Groggy Groundhog Predictions

Do you celebrate Groundhog Day with your class? 

Although I feel these little furry friends have no official weather predicting skills I do enjoy joining in the fun and teaching about this holiday.  Many teachers use this holiday as a springboard into teaching about shadows and others spend the week talking all about groundhogs.  Either way I like to spend the actual holiday talking about Groundhog Day itself.  Here's a look at some of the things I'd have planned for a day of Groundhog fun!  

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This story by Gail Gibbons is my go to book for Groundhog Day.  It is filled with great information about the holiday, the history, tradition, and even some facts about groundhogs.  I really like to start the day with this book and create a facts chart about the holiday.  

After this students would get my Groundhog Day emergent reader to color and read on their own.  We'd add this to their reading baskets for the week.

For math and writing I'd plan to ask the question "Will the groundhog see his shadow?" and then have students graph and write about their own prediction. 

 To jazz up their writing we'd complete and add this little groundhog craft to create a writing display.

And to add in science we'd talk a bit about shadows!  We'd start by reading this book by Clyde Robert Bulla.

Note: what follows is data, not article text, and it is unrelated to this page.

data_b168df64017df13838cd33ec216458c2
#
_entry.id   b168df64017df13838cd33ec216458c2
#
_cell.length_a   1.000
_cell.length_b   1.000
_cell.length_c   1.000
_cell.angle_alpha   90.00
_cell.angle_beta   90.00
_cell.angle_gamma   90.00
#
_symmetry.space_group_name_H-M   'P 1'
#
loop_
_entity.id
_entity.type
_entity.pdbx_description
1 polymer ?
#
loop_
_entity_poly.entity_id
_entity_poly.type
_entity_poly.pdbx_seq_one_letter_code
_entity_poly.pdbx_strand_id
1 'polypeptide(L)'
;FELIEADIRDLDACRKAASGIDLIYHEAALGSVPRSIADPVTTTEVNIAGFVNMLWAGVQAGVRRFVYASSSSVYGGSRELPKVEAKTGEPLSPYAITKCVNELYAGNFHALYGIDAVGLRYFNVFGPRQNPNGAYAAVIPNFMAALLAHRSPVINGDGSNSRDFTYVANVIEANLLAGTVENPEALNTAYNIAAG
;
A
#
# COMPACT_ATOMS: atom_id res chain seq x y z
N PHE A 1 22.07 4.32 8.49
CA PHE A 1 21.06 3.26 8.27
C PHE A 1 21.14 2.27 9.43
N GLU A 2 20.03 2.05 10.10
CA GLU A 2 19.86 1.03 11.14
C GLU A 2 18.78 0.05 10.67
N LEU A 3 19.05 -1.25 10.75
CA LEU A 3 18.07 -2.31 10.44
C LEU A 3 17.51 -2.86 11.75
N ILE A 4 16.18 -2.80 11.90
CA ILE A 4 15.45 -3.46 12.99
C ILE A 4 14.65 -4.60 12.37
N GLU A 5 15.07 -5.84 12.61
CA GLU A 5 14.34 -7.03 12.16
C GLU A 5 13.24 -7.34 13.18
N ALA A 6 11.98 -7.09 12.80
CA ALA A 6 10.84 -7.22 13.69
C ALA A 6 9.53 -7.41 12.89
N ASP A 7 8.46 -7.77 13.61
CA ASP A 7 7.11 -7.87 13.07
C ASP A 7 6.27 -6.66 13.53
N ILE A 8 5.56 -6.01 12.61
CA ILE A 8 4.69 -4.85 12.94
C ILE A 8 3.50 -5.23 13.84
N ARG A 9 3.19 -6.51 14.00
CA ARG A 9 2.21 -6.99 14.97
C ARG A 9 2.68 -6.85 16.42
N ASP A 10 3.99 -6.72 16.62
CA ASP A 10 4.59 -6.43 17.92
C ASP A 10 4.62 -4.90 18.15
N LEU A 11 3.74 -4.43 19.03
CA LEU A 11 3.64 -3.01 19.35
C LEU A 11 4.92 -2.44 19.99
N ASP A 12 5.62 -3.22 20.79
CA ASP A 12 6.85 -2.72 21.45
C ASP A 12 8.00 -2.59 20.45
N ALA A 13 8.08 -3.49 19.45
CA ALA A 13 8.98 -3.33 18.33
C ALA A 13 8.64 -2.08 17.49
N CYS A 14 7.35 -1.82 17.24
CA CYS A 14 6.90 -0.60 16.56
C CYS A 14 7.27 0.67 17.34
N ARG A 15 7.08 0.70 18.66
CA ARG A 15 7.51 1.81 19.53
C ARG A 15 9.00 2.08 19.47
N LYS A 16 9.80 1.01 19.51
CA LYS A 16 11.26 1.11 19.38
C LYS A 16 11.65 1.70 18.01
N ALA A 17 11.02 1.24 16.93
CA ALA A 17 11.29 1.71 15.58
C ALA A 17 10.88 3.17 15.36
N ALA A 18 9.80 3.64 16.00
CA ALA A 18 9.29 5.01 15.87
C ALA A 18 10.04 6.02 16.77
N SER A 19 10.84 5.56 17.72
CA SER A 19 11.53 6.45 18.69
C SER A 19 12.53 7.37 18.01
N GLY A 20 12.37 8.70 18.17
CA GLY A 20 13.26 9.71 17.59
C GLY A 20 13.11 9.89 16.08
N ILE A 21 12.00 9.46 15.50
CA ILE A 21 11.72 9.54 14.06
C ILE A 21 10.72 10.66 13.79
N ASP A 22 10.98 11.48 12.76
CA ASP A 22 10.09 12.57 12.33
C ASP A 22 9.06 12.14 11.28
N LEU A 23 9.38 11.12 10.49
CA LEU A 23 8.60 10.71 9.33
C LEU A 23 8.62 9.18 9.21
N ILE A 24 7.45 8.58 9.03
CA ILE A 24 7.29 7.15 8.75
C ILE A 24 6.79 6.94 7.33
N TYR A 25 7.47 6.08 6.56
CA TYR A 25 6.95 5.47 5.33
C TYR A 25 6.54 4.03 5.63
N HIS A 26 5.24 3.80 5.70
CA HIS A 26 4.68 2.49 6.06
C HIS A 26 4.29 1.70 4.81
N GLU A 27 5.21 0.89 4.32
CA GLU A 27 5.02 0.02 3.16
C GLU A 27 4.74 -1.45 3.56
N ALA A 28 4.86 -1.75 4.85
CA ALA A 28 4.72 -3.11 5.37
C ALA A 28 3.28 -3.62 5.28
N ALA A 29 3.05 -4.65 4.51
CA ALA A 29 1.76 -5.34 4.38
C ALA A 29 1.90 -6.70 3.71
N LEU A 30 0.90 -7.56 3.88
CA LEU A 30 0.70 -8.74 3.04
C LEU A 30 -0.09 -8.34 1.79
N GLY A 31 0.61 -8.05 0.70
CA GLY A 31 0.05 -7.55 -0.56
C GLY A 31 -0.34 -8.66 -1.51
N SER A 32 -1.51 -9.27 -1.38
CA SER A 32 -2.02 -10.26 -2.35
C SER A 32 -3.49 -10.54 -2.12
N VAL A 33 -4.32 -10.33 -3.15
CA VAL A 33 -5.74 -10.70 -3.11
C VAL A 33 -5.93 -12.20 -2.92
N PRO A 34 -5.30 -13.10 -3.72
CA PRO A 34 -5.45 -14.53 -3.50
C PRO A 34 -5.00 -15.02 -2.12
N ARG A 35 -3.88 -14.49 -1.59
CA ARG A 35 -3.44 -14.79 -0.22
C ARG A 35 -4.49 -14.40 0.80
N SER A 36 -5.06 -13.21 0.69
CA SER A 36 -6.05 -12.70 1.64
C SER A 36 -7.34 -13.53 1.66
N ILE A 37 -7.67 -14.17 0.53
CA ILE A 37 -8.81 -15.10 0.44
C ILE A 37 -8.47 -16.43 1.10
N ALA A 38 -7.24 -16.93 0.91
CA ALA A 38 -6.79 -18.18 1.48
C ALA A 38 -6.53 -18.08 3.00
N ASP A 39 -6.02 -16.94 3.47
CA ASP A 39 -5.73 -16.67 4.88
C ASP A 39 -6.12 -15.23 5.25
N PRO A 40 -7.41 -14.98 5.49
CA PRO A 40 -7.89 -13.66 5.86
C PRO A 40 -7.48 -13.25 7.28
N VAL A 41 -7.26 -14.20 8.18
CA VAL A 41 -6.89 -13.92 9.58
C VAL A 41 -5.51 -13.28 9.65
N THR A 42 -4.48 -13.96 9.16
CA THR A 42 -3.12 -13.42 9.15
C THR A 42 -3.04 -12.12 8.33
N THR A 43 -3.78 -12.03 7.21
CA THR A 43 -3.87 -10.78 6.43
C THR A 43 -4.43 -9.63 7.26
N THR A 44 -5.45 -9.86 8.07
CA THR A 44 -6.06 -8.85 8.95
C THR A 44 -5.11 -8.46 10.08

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Then we'd start exploring.  I created a little printable explore and fill book for students to record their observations.  In this printable book we'd start by defining "what is a shadow?"  

Then from there we'd continue our learning by answering the following questions in the book:
How is a shadow made?
How do we make our shadows bigger?
How do we make our shadows smaller?
What has a shadow?
To answer these questions I'd tape up a large piece of white butcher paper to the wall.  Then I'd turn out the lights and we'd use a flashlight as the light source.  Some students would become the "objects" and others would manipulate the flashlight to answer the questions.  At the end I'd send students off in groups with flashlights to see what else has a shadow.  

What do you think of these activities?  Do you do similar Groundhog Day activities in your class?

If you like anything you see above be sure to check out my Groundhog Day Mini Unit:

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